No one wants to pay more than they have to and everyone wants to save money. When most people think about ways to save money, they envision cutting back on luxuries or giving up comforts they have grown accustomed to, but there are other options. You do not need to give up things you enjoy to save money when you can save money and help the planet by going green. There are more ways to go green and help your wallet than ever before, so here are just ten ways you can save money and help protect the environment for future generations by going green in your everyday life.
It might sound silly to simply say walk more to save money and protect the planet, but simplicity has often revealed the best solutions. Instead of using your car to get where you need to go and pay for gas while contributing to pollution, try walking to your destinations instead. There are still situations where taking a car makes more sense, like when you need to haul large items home or your destination is too far to walk reasonably, but many shorter trips can be taken on foot. Suppose you need to stop by the pharmacy. Set aside time to walk there and back instead of hopping in your car for such a short trip. Walking not only saves you money while being green, but it also promotes regular activity or exercise while getting you outside in the sun. Walking more may be a simple answer, but it provides too many benefits to discount or ignore both as a money-saving and green suggestion.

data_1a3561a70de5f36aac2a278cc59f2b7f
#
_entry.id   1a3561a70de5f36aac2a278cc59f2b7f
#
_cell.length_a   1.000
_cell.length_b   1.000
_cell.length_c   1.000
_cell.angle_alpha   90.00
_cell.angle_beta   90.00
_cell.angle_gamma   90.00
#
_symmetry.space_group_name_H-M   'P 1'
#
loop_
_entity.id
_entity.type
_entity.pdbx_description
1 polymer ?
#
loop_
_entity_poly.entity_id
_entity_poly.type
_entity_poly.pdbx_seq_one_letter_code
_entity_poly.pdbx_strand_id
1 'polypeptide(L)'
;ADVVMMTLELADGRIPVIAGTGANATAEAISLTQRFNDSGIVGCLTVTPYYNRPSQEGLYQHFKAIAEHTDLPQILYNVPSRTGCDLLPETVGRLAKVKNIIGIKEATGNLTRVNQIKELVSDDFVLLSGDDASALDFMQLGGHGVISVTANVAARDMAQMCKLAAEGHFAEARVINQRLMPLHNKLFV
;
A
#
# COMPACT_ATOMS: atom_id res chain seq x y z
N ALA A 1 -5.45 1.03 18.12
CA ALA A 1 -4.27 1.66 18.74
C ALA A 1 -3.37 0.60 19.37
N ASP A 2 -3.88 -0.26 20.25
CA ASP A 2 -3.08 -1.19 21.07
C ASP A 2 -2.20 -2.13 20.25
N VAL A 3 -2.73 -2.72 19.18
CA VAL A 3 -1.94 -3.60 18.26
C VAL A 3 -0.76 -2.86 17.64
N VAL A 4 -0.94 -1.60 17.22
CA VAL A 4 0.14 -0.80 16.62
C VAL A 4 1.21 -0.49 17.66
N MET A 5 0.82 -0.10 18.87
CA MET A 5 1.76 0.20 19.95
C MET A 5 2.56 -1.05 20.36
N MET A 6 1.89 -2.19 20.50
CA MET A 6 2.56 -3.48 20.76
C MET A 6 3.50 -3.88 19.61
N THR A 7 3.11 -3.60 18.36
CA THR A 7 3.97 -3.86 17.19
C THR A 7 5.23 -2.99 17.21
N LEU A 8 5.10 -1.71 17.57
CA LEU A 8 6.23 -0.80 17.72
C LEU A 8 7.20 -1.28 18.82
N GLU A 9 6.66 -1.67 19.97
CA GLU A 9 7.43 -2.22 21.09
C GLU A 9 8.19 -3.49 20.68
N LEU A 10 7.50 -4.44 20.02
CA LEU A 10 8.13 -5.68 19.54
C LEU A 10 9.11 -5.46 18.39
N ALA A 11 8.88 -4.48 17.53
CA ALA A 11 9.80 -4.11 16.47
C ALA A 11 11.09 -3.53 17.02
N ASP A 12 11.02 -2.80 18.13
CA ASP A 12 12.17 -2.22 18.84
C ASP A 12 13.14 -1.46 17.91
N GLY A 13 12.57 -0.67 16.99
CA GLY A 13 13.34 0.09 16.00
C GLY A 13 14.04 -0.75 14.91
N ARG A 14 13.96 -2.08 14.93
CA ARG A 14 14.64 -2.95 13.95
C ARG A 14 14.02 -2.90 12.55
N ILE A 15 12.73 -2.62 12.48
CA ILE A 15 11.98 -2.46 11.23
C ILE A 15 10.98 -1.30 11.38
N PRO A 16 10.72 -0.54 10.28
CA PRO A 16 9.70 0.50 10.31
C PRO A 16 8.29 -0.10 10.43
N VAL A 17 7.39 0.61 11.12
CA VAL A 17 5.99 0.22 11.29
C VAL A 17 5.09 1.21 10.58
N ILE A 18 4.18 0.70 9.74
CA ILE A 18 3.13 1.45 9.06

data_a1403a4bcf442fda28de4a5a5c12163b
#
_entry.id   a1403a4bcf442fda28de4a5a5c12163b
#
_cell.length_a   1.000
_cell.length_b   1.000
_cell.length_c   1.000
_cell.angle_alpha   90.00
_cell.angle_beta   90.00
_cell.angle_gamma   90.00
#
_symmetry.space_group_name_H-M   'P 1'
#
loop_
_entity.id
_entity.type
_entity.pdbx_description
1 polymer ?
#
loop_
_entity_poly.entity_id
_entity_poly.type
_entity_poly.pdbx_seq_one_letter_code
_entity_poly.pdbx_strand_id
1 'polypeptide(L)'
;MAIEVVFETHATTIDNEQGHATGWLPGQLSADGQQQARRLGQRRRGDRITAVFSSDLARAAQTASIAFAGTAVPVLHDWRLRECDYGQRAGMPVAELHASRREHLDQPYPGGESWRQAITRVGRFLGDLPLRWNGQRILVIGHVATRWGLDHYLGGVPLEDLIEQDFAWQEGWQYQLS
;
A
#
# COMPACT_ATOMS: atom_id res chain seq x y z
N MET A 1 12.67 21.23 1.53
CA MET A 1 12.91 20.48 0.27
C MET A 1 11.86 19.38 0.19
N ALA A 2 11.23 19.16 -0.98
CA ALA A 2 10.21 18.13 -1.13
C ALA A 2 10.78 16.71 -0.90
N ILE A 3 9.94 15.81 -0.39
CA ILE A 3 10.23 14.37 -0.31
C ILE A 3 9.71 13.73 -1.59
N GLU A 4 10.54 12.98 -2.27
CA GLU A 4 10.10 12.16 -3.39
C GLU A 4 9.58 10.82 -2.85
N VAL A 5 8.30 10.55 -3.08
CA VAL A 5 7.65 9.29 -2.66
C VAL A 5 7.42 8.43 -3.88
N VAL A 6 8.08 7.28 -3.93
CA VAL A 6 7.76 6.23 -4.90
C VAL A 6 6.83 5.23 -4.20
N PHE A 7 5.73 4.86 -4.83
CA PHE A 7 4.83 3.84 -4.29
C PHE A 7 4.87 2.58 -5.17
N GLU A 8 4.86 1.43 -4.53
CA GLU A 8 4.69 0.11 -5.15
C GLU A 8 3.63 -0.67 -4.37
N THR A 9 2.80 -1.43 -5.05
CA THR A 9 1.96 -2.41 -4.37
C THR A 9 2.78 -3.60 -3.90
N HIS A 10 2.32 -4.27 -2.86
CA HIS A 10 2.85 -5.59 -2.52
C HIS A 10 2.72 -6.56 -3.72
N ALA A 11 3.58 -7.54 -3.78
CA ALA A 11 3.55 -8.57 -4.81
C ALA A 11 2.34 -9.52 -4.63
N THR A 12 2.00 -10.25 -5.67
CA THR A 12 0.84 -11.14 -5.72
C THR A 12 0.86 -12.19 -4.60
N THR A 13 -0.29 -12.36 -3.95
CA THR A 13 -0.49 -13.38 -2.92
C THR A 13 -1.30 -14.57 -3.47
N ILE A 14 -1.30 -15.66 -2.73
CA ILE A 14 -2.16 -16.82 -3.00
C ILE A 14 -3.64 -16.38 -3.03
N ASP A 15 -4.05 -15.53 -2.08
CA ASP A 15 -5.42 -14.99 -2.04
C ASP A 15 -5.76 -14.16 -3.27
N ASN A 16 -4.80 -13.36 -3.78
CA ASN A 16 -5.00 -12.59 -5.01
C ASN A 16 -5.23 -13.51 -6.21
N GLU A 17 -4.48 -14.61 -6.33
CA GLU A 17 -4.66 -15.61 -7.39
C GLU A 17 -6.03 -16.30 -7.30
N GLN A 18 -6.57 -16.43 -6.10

Home Improvements and Upgrades
Your daily habits contribute to your carbon footprint, but your home may be one of the largest contributors. If your home is not eco-friendly, it can undo all your other green efforts. Upgrading aspects of your home may be expensive, but the long-term benefits are typically worth the investment. Switching out your old water heater for a propane water heater gives your home an efficacy and environmental upgrade once you stomach the price tag. Install solar system in your roof for energy saving, click here to learn more about residential solar.